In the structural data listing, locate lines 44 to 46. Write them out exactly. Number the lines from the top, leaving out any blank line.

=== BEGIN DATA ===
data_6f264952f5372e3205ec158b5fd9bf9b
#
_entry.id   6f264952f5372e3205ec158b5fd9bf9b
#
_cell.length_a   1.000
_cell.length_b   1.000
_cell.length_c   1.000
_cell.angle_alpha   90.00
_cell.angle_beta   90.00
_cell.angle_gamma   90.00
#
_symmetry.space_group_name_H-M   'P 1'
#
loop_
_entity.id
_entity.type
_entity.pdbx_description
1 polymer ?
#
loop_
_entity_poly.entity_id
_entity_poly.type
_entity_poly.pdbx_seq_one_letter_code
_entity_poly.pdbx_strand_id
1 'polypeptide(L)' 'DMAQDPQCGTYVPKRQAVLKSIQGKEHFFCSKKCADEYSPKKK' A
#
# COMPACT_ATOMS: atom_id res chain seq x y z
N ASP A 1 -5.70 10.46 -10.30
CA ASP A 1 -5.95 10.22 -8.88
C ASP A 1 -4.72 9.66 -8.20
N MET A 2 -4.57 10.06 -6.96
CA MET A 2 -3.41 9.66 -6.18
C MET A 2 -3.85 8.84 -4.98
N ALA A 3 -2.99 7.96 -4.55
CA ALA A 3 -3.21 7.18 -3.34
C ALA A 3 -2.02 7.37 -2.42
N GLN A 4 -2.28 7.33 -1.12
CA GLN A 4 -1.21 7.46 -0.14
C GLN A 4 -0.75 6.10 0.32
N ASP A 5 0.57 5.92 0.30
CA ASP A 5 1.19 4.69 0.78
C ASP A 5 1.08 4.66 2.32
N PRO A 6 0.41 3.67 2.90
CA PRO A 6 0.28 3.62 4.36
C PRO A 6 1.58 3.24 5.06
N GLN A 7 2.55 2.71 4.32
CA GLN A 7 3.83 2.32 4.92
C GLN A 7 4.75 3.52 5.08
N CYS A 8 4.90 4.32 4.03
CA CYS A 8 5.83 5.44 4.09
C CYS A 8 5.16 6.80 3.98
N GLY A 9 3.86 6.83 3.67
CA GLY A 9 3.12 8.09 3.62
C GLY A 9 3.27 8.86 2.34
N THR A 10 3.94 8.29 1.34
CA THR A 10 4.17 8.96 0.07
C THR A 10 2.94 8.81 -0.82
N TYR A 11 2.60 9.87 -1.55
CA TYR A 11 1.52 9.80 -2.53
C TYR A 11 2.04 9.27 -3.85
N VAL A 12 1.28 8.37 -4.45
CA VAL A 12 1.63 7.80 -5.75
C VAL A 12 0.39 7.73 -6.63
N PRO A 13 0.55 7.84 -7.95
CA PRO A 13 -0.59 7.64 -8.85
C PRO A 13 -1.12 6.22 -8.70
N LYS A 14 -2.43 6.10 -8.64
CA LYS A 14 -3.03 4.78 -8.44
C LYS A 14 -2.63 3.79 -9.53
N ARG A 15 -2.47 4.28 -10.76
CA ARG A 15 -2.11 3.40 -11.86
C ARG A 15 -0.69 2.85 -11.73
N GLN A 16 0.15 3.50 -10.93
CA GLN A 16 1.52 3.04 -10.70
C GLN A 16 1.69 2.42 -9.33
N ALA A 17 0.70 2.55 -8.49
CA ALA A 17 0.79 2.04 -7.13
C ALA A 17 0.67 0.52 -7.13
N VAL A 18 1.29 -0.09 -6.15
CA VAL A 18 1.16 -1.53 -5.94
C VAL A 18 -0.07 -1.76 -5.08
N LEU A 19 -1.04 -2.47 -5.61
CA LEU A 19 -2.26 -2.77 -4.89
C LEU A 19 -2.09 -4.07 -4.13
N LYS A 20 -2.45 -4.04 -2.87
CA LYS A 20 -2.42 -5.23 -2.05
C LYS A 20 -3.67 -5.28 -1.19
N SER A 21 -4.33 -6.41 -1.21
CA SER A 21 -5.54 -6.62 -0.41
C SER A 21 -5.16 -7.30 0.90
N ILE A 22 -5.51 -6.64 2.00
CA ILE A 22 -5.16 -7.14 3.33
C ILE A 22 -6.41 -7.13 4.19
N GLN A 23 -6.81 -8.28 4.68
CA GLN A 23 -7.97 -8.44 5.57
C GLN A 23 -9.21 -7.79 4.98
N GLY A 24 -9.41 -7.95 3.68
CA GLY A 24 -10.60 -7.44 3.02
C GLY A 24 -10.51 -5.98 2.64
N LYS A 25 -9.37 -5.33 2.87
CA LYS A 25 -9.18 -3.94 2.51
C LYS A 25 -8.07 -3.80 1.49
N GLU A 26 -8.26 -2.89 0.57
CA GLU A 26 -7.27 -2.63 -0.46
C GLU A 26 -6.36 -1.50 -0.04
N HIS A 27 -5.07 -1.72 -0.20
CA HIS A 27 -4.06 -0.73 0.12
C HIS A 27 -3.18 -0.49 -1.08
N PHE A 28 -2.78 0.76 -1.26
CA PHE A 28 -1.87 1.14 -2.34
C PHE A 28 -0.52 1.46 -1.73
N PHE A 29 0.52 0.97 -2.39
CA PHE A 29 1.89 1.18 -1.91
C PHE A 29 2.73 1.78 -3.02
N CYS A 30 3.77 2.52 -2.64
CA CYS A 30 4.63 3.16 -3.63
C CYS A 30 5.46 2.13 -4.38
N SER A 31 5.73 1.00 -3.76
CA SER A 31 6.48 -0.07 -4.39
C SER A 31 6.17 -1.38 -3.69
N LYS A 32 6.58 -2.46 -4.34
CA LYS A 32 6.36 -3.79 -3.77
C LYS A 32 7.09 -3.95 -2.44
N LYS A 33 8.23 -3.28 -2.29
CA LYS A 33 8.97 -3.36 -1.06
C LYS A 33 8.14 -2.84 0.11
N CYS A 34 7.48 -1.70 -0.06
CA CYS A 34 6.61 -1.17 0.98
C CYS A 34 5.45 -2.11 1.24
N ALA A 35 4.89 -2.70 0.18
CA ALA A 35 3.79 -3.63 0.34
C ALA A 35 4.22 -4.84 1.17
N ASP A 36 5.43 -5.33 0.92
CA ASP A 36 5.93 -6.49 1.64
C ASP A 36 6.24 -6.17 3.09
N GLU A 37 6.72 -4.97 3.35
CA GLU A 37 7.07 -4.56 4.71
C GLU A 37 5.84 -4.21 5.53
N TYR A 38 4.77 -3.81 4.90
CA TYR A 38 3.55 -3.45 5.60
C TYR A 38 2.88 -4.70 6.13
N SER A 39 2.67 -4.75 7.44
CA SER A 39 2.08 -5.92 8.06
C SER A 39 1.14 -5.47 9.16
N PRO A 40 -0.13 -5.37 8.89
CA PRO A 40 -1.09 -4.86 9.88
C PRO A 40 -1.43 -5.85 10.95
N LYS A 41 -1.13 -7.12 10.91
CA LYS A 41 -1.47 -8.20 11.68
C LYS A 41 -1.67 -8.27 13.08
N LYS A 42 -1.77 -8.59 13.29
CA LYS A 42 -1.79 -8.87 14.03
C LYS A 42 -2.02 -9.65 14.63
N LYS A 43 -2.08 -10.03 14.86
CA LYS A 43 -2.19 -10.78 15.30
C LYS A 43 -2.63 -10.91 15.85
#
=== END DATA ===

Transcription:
CA PRO A 6 0.28 3.62 4.36
C PRO A 6 1.58 3.24 5.06
N GLN A 7 2.55 2.71 4.32